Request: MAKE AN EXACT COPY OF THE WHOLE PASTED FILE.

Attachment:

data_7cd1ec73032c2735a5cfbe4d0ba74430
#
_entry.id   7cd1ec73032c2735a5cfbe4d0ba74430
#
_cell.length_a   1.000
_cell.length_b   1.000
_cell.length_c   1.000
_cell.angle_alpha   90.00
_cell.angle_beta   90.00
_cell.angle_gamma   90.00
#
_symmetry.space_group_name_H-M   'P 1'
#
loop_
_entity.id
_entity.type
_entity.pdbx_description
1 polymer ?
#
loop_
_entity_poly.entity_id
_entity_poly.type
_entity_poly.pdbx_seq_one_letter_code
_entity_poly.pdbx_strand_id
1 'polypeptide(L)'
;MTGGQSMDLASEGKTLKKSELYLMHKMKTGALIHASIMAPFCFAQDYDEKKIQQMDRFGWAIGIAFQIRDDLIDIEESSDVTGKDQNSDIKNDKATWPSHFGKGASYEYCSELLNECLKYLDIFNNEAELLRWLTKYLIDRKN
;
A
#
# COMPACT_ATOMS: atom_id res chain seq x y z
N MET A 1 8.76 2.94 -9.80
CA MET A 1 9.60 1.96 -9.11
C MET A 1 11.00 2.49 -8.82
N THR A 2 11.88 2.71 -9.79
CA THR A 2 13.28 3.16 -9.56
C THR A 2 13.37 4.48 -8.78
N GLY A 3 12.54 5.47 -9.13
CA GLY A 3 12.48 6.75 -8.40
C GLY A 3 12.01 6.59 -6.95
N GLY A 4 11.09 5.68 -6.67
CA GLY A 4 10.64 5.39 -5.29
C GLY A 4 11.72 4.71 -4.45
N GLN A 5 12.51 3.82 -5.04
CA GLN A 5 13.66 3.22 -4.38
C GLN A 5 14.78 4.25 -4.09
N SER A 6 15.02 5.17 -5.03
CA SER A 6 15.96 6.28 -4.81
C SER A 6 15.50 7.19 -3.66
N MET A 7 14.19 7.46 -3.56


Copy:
data_7cd1ec73032c2735a5cfbe4d0ba74430
#
_entry.id   7cd1ec73032c2735a5cfbe4d0ba74430
#
_cell.length_a   1.000
_cell.length_b   1.000
_cell.length_c   1.000
_cell.angle_alpha   90.00
_cell.angle_beta   90.00
_cell.angle_gamma   90.00
#
_symmetry.space_group_name_H-M   'P 1'
#
loop_
_entity.id
_entity.type
_entity.pdbx_description
1 polymer ?
#
loop_
_entity_poly.entity_id
_entity_poly.type
_entity_poly.pdbx_seq_one_letter_code
_entity_poly.pdbx_strand_id
1 'polypeptide(L)'
;MTGGQSMDLASEGKTLKKSELYLMHKMKTGALIHASIMAPFCFAQDYDEKKIQQMDRFGWAIGIAFQIRDDLIDIEESSDVTGKDQNSDIKNDKATWPSHFGKGASYEYCSELLNECLKYLDIFNNEAELLRWLTKYLIDRKN
;
A
#
# COMPACT_ATOMS: atom_id res chain seq x y z
N MET A 1 8.76 2.94 -9.80
CA MET A 1 9.60 1.96 -9.11
C MET A 1 11.00 2.49 -8.82
N THR A 2 11.88 2.71 -9.79
CA THR A 2 13.28 3.16 -9.56
C THR A 2 13.37 4.48 -8.78
N GLY A 3 12.54 5.47 -9.13
CA GLY A 3 12.48 6.75 -8.40
C GLY A 3 12.01 6.59 -6.95
N GLY A 4 11.09 5.68 -6.67
CA GLY A 4 10.64 5.39 -5.29
C GLY A 4 11.72 4.71 -4.45
N GLN A 5 12.51 3.82 -5.04
CA GLN A 5 13.66 3.22 -4.38
C GLN A 5 14.78 4.25 -4.09
N SER A 6 15.02 5.17 -5.03
CA SER A 6 15.96 6.28 -4.81
C SER A 6 15.50 7.19 -3.66
N MET A 7 14.19 7.46 -3.56